Icelandic Prime Minister Jóhanna Sigurðardóttir told reporters she was disappointed with president Ólafur Ragnar Grímsson’s decision to veto the recently-passed Icesave bill, adding that he gave the government no indication of his intentions beforehand.
In a statement to reporters that the Prime Minister made to Vísir, she said that the passage of Icesave had already begun to improve Iceland’s image, and that loans from the IMF and the Nordic countries depend on the deal being made. She predicted that uncertainty and inconsistency with regards to Icesave could have negative consequences for Iceland’s relationships with other nations.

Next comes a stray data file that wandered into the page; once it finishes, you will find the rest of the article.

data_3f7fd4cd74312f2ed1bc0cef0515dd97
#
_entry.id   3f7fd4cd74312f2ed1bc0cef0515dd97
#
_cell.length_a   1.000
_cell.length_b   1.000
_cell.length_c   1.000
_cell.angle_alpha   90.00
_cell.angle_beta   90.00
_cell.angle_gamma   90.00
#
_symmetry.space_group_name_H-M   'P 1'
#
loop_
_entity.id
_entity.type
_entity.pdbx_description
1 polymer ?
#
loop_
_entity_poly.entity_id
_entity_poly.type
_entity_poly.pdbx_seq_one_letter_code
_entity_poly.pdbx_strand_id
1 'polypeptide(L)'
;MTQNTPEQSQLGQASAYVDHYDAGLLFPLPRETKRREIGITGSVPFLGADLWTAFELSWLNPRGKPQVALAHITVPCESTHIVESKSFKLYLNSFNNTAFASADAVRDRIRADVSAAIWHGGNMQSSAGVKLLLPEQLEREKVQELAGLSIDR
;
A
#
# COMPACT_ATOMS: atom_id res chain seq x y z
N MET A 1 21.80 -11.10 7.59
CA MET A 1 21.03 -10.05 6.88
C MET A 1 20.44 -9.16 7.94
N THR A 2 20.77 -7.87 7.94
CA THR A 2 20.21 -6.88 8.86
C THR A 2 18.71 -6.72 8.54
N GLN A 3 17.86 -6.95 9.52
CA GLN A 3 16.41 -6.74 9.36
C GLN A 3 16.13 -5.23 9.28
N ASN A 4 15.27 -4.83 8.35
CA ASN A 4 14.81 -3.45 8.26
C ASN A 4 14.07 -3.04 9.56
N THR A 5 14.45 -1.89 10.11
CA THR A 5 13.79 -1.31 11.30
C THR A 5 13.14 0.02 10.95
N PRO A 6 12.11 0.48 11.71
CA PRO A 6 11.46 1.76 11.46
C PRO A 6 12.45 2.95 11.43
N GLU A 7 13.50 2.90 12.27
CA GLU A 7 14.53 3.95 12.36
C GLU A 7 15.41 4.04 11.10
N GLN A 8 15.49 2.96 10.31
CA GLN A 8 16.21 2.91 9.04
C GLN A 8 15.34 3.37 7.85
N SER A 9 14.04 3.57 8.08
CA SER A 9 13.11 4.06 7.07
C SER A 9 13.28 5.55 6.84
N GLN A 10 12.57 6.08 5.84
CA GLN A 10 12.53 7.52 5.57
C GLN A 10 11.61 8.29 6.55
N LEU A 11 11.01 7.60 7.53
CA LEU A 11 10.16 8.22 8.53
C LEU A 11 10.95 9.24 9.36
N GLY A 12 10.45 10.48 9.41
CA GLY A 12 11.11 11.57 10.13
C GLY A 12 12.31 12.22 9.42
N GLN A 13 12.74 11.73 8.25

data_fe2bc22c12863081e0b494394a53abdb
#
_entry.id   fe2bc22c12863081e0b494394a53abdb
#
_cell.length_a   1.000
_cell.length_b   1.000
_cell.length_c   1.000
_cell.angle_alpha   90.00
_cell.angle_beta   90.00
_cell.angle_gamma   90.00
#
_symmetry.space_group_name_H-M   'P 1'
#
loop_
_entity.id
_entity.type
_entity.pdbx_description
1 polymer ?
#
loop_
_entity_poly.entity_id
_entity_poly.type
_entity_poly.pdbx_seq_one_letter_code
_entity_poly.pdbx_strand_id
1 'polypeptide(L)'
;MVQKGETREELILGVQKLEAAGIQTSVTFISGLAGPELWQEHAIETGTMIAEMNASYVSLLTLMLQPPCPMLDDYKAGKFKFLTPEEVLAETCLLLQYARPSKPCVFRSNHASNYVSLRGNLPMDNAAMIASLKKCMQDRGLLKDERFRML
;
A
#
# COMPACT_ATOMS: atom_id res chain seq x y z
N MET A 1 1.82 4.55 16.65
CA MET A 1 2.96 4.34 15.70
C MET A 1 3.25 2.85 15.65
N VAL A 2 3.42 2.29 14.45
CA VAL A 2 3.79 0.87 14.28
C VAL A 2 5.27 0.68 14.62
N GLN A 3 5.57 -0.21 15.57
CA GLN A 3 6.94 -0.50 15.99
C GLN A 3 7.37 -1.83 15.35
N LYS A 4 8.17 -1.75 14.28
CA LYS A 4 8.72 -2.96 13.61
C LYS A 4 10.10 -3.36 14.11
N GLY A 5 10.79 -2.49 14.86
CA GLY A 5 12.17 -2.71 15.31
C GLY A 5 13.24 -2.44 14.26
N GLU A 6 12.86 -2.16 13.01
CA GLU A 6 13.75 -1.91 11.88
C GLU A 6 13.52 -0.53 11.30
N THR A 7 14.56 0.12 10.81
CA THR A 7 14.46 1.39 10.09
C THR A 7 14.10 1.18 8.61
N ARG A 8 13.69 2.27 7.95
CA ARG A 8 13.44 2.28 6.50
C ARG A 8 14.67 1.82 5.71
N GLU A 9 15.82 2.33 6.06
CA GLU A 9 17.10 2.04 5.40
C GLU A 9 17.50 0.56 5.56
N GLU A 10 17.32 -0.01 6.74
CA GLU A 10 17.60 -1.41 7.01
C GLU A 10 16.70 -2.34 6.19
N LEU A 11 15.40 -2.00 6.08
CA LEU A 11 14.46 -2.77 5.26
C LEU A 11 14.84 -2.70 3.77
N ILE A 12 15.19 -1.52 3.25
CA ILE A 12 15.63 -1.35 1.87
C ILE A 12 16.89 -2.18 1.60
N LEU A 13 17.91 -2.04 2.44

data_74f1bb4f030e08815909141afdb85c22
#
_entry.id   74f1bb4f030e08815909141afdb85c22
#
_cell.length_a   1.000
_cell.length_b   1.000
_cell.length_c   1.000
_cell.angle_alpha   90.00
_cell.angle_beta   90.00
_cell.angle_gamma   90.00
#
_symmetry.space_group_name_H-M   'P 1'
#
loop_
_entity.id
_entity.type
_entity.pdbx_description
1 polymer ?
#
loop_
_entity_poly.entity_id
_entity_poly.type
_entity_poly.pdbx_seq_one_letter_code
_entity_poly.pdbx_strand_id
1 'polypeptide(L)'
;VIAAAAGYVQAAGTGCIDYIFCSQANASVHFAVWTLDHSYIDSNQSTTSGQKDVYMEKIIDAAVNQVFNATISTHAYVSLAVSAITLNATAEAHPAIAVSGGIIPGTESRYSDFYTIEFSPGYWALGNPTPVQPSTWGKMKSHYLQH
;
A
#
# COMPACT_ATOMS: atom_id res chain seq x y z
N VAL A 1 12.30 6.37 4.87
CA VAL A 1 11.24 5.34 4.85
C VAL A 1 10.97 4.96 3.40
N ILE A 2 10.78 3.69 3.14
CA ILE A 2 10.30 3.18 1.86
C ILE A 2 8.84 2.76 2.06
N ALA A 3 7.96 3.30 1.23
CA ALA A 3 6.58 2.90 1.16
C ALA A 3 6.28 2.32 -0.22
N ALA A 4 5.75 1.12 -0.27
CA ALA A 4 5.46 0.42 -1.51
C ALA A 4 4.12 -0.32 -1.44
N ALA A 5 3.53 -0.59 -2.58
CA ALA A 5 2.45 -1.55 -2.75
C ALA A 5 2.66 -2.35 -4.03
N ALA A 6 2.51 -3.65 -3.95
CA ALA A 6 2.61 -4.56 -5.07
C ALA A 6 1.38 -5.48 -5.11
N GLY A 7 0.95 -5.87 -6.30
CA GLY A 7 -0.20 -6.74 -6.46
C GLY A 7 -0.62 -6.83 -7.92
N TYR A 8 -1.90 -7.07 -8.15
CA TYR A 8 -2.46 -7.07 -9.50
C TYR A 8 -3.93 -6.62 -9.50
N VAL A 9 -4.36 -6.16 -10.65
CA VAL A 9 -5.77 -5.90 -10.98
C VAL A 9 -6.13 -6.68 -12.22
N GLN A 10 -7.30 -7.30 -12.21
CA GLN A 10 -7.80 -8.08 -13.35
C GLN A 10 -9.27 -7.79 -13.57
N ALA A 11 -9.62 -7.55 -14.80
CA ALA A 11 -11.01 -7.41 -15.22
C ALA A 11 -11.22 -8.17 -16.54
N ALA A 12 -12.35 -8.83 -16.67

MPs from the opposition parties took a naturally different point of view. Independence Party chairman Bjarni Benediktsson told reporters that while he doesn’t believe the president should have the right to veto (a belief probably based on the president’s 2004 veto of an Independence Party-led media bill), that the president has to be true to himself. MP for The Movement Birgitta Jónsdóttir said she burst into tears of joy as she listened to the president’s speech. Progressive Party chairman Sigmundur Davíð Gunnlaugsson said that the president’s decision creates “a new opportunity to unite the people, instead of dividing them.”
Click here to download President Ólafur Ragnar Grímsson’s statement in English regarding his vetoing of the Icesave bill [.pdf link].